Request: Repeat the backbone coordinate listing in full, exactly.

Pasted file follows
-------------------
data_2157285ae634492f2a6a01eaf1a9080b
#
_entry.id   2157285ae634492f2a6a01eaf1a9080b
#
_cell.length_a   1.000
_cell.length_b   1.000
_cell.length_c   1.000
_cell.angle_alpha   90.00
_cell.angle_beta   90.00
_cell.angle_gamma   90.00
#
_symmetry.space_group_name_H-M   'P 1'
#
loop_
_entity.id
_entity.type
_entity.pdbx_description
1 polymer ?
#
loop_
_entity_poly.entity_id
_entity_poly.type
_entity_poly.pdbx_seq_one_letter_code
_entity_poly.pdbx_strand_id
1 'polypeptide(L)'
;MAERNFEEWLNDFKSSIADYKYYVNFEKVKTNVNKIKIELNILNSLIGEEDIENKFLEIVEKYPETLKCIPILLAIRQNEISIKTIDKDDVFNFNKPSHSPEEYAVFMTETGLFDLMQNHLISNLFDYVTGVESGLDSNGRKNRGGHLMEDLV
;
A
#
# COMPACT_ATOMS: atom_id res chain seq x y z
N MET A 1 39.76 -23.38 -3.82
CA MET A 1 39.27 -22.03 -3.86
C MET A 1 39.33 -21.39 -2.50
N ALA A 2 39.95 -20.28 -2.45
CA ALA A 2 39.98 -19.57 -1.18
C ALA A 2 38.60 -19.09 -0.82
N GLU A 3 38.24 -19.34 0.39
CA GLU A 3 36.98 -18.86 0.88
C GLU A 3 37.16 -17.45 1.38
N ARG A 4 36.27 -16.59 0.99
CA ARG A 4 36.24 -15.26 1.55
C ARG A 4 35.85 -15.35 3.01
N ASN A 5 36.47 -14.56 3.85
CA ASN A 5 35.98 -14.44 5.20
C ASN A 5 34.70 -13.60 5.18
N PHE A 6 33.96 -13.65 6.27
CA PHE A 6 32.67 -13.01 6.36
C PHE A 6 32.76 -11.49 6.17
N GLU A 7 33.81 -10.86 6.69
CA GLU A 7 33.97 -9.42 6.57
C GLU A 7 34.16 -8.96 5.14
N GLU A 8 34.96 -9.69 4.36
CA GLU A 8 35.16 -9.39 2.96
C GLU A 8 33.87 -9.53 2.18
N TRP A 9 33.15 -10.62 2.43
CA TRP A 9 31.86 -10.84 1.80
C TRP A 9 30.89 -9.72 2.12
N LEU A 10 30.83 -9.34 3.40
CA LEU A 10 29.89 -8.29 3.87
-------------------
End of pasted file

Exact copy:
data_2157285ae634492f2a6a01eaf1a9080b
#
_entry.id   2157285ae634492f2a6a01eaf1a9080b
#
_cell.length_a   1.000
_cell.length_b   1.000
_cell.length_c   1.000
_cell.angle_alpha   90.00
_cell.angle_beta   90.00
_cell.angle_gamma   90.00
#
_symmetry.space_group_name_H-M   'P 1'
#
loop_
_entity.id
_entity.type
_entity.pdbx_description
1 polymer ?
#
loop_
_entity_poly.entity_id
_entity_poly.type
_entity_poly.pdbx_seq_one_letter_code
_entity_poly.pdbx_strand_id
1 'polypeptide(L)'
;MAERNFEEWLNDFKSSIADYKYYVNFEKVKTNVNKIKIELNILNSLIGEEDIENKFLEIVEKYPETLKCIPILLAIRQNEISIKTIDKDDVFNFNKPSHSPEEYAVFMTETGLFDLMQNHLISNLFDYVTGVESGLDSNGRKNRGGHLMEDLV
;
A
#
# COMPACT_ATOMS: atom_id res chain seq x y z
N MET A 1 39.76 -23.38 -3.82
CA MET A 1 39.27 -22.03 -3.86
C MET A 1 39.33 -21.39 -2.50
N ALA A 2 39.95 -20.28 -2.45
CA ALA A 2 39.98 -19.57 -1.18
C ALA A 2 38.60 -19.09 -0.82
N GLU A 3 38.24 -19.34 0.39
CA GLU A 3 36.98 -18.86 0.88
C GLU A 3 37.16 -17.45 1.38
N ARG A 4 36.27 -16.59 0.99
CA ARG A 4 36.24 -15.26 1.55
C ARG A 4 35.85 -15.35 3.01
N ASN A 5 36.47 -14.56 3.85
CA ASN A 5 35.98 -14.44 5.20
C ASN A 5 34.70 -13.60 5.18
N PHE A 6 33.96 -13.65 6.27
CA PHE A 6 32.67 -13.01 6.36
C PHE A 6 32.76 -11.49 6.17
N GLU A 7 33.81 -10.86 6.69
CA GLU A 7 33.97 -9.42 6.57
C GLU A 7 34.16 -8.96 5.14
N GLU A 8 34.96 -9.69 4.36
CA GLU A 8 35.16 -9.39 2.96
C GLU A 8 33.87 -9.53 2.18
N TRP A 9 33.15 -10.62 2.43
CA TRP A 9 31.86 -10.84 1.80
C TRP A 9 30.89 -9.72 2.12
N LEU A 10 30.83 -9.34 3.40
CA LEU A 10 29.89 -8.29 3.87